Conyers and other Democrats held hearings last June on the so-called "Downing Street Documents", which revealed the Bush Administration had planned to use military power in Iraq long before they had admitted as much to either Congress or the American people.

Those hearings, carried live on CSPAN, were followed by Conyers' hand-delivery of more than 500,000 signatures from Americans, demanding answers about those top-secret British memos from the White House.

The Democrats have once again requested a Capital Building Hearing room from the Republicans, who control scheduling of such rooms. They have yet to hear back as to wether they will be granted one or not for next Friday's hearings.

Scheduled to testify at the hearings so far are: Bruce Fein, Associate Deputy Attorney General under Reagan, Jonathon Turley, Professor of law, George Washington Univ. Law School, Jeffrey H. Smith, former CIA General Counsel and Caroline Frederickson of the ACLU.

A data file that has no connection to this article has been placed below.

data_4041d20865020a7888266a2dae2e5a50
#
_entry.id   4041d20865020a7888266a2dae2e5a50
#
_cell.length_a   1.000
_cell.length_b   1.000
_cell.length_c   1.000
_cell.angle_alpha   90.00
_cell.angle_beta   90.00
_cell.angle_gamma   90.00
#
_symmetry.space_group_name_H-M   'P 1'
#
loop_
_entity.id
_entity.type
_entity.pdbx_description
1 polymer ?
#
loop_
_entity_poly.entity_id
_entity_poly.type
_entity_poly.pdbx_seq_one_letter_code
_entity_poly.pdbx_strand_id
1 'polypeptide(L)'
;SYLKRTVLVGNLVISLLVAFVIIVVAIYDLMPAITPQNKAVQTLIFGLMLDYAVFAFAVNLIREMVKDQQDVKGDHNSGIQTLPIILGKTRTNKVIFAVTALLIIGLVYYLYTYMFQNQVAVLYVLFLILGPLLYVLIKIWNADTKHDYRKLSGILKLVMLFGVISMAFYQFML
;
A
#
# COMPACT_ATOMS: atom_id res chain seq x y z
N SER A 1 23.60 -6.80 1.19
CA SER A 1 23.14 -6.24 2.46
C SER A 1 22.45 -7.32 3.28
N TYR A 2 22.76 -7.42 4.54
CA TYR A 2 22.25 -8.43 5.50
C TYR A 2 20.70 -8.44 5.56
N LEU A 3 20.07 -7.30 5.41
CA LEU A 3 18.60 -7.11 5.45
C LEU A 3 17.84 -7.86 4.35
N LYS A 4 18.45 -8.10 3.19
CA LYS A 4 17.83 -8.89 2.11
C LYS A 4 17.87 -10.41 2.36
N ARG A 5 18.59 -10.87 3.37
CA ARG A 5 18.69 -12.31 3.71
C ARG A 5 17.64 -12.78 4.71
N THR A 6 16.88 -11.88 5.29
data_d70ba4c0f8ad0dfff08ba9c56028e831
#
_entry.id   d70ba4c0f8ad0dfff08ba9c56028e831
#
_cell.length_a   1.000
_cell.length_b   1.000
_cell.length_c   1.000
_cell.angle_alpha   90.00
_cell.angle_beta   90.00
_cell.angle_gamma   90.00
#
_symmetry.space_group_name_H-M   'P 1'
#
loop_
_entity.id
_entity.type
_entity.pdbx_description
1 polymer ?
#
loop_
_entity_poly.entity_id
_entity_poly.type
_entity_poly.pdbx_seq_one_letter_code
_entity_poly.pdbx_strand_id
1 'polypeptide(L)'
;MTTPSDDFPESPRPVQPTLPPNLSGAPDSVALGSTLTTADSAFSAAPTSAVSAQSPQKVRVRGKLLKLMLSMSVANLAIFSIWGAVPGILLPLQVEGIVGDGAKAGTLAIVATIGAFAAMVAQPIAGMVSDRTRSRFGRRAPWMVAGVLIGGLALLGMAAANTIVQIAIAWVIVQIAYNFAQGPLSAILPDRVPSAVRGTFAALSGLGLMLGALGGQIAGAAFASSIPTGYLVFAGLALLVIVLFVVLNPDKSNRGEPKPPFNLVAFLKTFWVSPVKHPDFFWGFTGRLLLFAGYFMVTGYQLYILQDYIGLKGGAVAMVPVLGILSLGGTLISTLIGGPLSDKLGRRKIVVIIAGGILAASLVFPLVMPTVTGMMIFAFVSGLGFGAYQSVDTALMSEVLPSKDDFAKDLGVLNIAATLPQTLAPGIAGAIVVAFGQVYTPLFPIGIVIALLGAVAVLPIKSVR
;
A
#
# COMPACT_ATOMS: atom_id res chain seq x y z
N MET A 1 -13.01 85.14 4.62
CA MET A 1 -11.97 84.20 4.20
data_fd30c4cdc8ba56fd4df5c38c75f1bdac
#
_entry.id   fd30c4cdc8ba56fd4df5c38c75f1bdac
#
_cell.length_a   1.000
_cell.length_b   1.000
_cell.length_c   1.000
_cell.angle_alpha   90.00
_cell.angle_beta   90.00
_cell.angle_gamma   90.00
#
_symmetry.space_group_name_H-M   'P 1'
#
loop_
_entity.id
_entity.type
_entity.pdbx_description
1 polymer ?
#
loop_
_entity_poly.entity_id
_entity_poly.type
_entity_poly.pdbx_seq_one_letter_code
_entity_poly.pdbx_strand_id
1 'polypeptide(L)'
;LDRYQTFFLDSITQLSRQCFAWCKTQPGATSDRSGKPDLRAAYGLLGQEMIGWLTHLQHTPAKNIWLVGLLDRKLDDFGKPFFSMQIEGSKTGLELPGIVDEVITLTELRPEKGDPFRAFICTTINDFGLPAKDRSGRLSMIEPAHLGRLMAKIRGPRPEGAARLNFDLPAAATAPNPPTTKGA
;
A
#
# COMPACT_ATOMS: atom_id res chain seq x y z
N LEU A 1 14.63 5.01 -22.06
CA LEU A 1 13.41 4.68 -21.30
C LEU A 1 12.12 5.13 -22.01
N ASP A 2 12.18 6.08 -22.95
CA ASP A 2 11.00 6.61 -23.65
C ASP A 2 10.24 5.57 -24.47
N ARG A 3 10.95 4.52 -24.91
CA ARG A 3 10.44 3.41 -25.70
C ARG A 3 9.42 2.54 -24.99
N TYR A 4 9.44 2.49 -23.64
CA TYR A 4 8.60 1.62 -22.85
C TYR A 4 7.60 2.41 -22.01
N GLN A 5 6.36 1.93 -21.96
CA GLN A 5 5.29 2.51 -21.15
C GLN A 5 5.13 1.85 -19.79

Smith, it was revealed by an ABC News report hours ago, has sent a 14-page memo to the House Permanent Select Committee on Intelligence countering the notion that Bush had legal authority to order warrantless wiretaps on U.S. citizens. Smith avers that "it is not credible that the 2001 authorization to use force provides authority for the president to ignore the requirements of FISA."

That memo, not previously released with ABC's report, can be downloaded here [PDF].

The complete letters to Gonzales and Yoo follow...

Letter from Conyers to Gonzales:

January 12, 2006

The Honorable Alberto Gonzales
Attorney General of the United States
U.S. Department of Justice
950 Pennsylvania Avenue, NW
Washington, DC 20530

Dear Mr. Attorney General:

I write to invite you to appear as a witness at a congressional briefing next Friday on the Bush Administration's warrantless surveillance of U.S. citizens. The briefing will examine whether the President has the constitutional or statutory authority to order surveillance within the United States absent judicial approval.

I would note that, just this past Wednesday, the President stated his support for this type of congressional review of the National Security Agency program. He stated, “There will be a lot of hearings and talk about that, but that's good for democracy – just so long as the hearings, as they explore whether or not I have the prerogative to make the decision I made doesn't tell the enemy what we're doing.” The purpose of our inquiry is precisely that, to explore whether the President possesses the constitutional or statutory power to authorize the surveillance he did.